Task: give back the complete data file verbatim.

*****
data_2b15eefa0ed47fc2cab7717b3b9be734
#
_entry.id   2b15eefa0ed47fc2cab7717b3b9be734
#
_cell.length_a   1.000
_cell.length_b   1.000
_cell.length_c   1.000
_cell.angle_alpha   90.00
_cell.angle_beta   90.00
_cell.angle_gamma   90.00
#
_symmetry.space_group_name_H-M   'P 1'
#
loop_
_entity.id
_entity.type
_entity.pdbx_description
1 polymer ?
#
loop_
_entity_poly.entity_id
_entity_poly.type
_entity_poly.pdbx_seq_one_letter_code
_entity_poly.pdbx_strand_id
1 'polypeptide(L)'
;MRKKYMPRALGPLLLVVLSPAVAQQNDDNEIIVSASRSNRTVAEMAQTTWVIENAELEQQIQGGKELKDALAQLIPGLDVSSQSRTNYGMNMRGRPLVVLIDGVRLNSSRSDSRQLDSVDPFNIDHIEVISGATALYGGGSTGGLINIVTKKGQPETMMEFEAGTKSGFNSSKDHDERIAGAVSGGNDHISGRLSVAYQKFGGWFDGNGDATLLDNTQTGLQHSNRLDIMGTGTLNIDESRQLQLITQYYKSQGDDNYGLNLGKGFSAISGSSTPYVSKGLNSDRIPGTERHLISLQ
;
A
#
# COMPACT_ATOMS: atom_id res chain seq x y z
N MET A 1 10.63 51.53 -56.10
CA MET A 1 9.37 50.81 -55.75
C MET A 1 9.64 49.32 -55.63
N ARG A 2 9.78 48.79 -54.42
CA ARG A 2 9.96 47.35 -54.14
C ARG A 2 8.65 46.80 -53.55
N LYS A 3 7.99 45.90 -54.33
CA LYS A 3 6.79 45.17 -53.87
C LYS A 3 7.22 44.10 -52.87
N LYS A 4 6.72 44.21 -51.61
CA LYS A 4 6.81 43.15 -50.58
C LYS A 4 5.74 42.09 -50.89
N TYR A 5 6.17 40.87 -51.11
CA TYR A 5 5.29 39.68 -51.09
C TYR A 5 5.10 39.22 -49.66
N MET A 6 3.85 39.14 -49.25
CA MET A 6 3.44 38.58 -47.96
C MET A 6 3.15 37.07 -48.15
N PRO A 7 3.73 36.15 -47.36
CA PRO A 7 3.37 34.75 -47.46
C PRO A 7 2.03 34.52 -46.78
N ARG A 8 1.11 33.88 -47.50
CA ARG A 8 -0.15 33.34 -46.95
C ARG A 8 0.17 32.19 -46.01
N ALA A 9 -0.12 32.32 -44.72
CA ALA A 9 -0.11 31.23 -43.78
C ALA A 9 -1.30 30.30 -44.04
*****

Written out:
data_2b15eefa0ed47fc2cab7717b3b9be734
#
_entry.id   2b15eefa0ed47fc2cab7717b3b9be734
#
_cell.length_a   1.000
_cell.length_b   1.000
_cell.length_c   1.000
_cell.angle_alpha   90.00
_cell.angle_beta   90.00
_cell.angle_gamma   90.00
#
_symmetry.space_group_name_H-M   'P 1'
#
loop_
_entity.id
_entity.type
_entity.pdbx_description
1 polymer ?
#
loop_
_entity_poly.entity_id
_entity_poly.type
_entity_poly.pdbx_seq_one_letter_code
_entity_poly.pdbx_strand_id
1 'polypeptide(L)'
;MRKKYMPRALGPLLLVVLSPAVAQQNDDNEIIVSASRSNRTVAEMAQTTWVIENAELEQQIQGGKELKDALAQLIPGLDVSSQSRTNYGMNMRGRPLVVLIDGVRLNSSRSDSRQLDSVDPFNIDHIEVISGATALYGGGSTGGLINIVTKKGQPETMMEFEAGTKSGFNSSKDHDERIAGAVSGGNDHISGRLSVAYQKFGGWFDGNGDATLLDNTQTGLQHSNRLDIMGTGTLNIDESRQLQLITQYYKSQGDDNYGLNLGKGFSAISGSSTPYVSKGLNSDRIPGTERHLISLQ
;
A
#
# COMPACT_ATOMS: atom_id res chain seq x y z
N MET A 1 10.63 51.53 -56.10
CA MET A 1 9.37 50.81 -55.75
C MET A 1 9.64 49.32 -55.63
N ARG A 2 9.78 48.79 -54.42
CA ARG A 2 9.96 47.35 -54.14
C ARG A 2 8.65 46.80 -53.55
N LYS A 3 7.99 45.90 -54.33
CA LYS A 3 6.79 45.17 -53.87
C LYS A 3 7.22 44.10 -52.87
N LYS A 4 6.72 44.21 -51.61
CA LYS A 4 6.81 43.15 -50.58
C LYS A 4 5.74 42.09 -50.89
N TYR A 5 6.17 40.87 -51.11
CA TYR A 5 5.29 39.68 -51.09
C TYR A 5 5.10 39.22 -49.66
N MET A 6 3.85 39.14 -49.25
CA MET A 6 3.44 38.58 -47.96
C MET A 6 3.15 37.07 -48.15
N PRO A 7 3.73 36.15 -47.36
CA PRO A 7 3.37 34.75 -47.46
C PRO A 7 2.03 34.52 -46.78
N ARG A 8 1.11 33.88 -47.50
CA ARG A 8 -0.15 33.34 -46.95
C ARG A 8 0.17 32.19 -46.01
N ALA A 9 -0.12 32.32 -44.72
CA ALA A 9 -0.11 31.23 -43.78
C ALA A 9 -1.30 30.30 -44.04